The WNBA’s regular season wrapped up last night. The League’s new playoff format has given the New York Liberty eight days between games, which gives the W’s third best team time to get some much deserved rest while they wait for the winner of the Atlanta and Seattle one-game playoff.
With a 21-13 record, the Liberty ran through opponents, surrendering a few late-season losses because of injury and fatigue. But aside from a slow finish, the Liberty were dominant. They used a healthy dose of ferocious guard play and mixed it with an MVP-caliber campaign from Queens native Tina Charles.
Charles led the League in scoring and rebounding per game this year, joining legends Chamique Holdscaw and Lauren Jackson as the only women in WNBA history to do so. Wilt Chamberlain, Bob Pettit and Neil Johnson are the only NBA players to accomplish that. Let that sink in.
Charles’ post game is certifiably the best on the planet. She’s full of jump-hooks, fadeaways, counter moves and is capable of scoring with either hand. She’s even started shooting threes, connecting on 7-17 triples since the Olympic break.
With Charles’ constant scoring and rebounding, the Liberty’s guard core stepped up to this season, providing teams with a pick-your-poison decision. Veterans Tanisha Wright and Shavonte Zellous were huge in helping youngins Brittany Boyd and Sugar Rodgers establish the team as a legit multidimensional threat.
They found Charles for easy looks on the regular, completely understanding who this team belongs to. Yet they all stepped up at key moments, ready to prove no moment was too big. All four of them play with the same I’m-better-than-you attitude. When head coach Bill Laimbeer put their games together—Boyd driving the lane, Wright bullying other guards, Zellous dishing, Rodgers drilling threes—he discovered a winning formula.
The Liberty players and coaches keep it loose. They know where they’ve been and understand where they’re trying to go. Between the coaching staff and the players, there’s almost too much experience for them to walk away without hardware this year.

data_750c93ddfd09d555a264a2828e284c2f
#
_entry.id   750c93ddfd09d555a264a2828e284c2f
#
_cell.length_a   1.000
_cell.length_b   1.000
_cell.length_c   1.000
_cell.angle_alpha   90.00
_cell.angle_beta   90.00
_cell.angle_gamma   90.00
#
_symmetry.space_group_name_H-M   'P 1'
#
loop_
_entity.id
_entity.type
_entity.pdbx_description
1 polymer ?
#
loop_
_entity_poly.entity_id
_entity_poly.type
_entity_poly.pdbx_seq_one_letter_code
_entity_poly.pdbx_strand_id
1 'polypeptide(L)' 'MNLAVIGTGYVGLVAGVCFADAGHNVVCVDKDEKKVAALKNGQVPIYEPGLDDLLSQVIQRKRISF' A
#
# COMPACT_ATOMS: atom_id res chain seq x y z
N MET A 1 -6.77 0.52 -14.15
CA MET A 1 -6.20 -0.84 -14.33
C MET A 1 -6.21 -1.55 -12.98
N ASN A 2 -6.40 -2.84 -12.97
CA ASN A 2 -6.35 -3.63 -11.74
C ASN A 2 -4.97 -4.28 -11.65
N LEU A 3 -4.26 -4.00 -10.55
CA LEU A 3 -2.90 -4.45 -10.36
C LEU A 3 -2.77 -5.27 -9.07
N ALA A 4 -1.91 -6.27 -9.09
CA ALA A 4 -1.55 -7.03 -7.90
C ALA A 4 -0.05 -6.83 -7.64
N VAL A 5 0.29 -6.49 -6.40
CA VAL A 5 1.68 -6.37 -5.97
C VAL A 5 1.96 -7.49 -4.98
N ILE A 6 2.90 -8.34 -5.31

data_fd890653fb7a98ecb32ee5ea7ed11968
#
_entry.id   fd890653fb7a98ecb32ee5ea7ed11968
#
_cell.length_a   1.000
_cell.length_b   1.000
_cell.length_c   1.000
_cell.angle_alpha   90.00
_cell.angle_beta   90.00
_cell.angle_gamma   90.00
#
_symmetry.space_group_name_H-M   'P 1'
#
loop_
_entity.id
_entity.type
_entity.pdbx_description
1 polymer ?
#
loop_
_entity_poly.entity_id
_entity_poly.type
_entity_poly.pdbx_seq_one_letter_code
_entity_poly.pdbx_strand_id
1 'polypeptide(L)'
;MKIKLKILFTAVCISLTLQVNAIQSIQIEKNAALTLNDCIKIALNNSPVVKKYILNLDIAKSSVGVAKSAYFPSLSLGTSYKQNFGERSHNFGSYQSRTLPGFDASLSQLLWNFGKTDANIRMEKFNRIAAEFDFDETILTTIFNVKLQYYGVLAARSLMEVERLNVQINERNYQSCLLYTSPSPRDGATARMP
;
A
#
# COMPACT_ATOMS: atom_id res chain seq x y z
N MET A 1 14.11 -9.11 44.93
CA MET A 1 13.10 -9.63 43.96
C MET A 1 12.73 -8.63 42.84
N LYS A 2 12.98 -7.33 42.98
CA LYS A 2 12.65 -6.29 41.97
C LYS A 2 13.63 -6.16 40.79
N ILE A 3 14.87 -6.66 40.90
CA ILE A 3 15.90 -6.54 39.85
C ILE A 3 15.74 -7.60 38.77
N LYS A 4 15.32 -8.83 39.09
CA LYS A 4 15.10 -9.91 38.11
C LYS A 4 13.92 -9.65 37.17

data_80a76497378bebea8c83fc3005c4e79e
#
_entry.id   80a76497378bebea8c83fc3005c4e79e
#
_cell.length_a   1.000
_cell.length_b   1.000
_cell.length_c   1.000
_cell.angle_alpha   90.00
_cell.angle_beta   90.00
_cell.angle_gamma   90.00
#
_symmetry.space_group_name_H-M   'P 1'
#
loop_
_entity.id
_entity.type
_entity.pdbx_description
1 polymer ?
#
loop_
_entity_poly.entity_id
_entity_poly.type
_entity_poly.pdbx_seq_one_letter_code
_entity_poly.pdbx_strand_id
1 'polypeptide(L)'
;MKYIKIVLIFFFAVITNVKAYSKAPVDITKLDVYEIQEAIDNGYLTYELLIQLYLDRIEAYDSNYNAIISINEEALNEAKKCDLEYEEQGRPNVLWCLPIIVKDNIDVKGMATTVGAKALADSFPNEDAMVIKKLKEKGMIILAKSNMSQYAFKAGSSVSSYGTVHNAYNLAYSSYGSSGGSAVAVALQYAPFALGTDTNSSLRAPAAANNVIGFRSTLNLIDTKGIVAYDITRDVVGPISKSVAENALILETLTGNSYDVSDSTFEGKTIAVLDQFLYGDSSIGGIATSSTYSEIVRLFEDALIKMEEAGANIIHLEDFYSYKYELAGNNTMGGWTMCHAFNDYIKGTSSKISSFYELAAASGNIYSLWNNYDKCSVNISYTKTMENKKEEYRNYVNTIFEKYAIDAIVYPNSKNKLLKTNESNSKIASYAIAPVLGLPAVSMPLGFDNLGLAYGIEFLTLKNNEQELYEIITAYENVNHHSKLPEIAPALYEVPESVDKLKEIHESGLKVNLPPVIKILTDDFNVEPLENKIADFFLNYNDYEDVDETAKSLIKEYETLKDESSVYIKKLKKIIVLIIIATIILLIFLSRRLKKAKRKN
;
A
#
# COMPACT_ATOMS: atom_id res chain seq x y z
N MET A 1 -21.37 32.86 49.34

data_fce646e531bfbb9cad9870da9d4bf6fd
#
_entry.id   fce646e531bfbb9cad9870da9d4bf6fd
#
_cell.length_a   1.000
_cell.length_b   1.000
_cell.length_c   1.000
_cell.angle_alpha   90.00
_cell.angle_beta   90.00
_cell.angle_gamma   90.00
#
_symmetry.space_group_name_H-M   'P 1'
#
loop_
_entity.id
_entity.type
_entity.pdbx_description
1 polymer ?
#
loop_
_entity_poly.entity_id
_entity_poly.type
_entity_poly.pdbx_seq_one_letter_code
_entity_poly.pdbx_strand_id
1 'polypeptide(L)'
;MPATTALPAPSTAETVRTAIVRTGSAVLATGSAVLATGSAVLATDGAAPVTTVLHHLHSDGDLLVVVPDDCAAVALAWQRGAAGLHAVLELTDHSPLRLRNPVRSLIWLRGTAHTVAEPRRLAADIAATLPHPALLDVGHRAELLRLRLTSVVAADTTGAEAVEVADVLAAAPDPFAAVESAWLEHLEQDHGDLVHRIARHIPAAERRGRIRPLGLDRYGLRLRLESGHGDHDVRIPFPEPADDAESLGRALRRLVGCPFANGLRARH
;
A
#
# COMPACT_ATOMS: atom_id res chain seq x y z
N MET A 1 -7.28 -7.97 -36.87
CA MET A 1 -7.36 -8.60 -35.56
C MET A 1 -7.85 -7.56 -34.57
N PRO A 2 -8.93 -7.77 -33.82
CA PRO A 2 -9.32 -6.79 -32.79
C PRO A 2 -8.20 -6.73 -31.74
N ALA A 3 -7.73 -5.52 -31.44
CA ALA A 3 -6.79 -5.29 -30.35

Assistant coaches Katie Smith and Teresa Weatherspoon were named to the Top-20 WNBA Players list earlier this summer. Smith has two WNBA ‘chips and three Olympic Golds. Weatherspoon has her own Olympic Gold. Laimbeer is a two-time NBA champion as a player and a three-time WNBA Champion as a coach. Swin Cash has three rings and Wright, Zellous and Rodgers all have one each.
They almost reached the top last year, with most of the same players. They lost in the Conference Finals to Indiana, but have regrouped this year to put on an even more impressive showing.
These days, Madison Square Garden is full of championship expectations, ones that are real. Now in her fourth season, Rodgers says the team understands their responsibility to go all the way. She also says Liberty still have room to grow.
“We feel like we haven’t reached our peak yet,” she says.
Their peak might included finding consistency in performance, the only thing lacking in the final weeks of the 2016 season. Blame it on fatigue, blame it on boredom. With the playoffs here, though, Rodgers won’t let there won’t be any lack in focus.
“It takes hard work,” Rodgers says about winning it all. “Details to everything. Just doing the little things. The little things are what’s gonna win us a championship.”
If you look closely enough, you can see the Liberty waiting. Waiting for September 24, when they have the chance to start their championship journey. They’re over there, in the back, studying, watching, learning, getting ready to dominate.
Getting ready for their moment.
“We need to bring a championship back here,” Rodgers says. “It would be unbelievable to win one for New York.”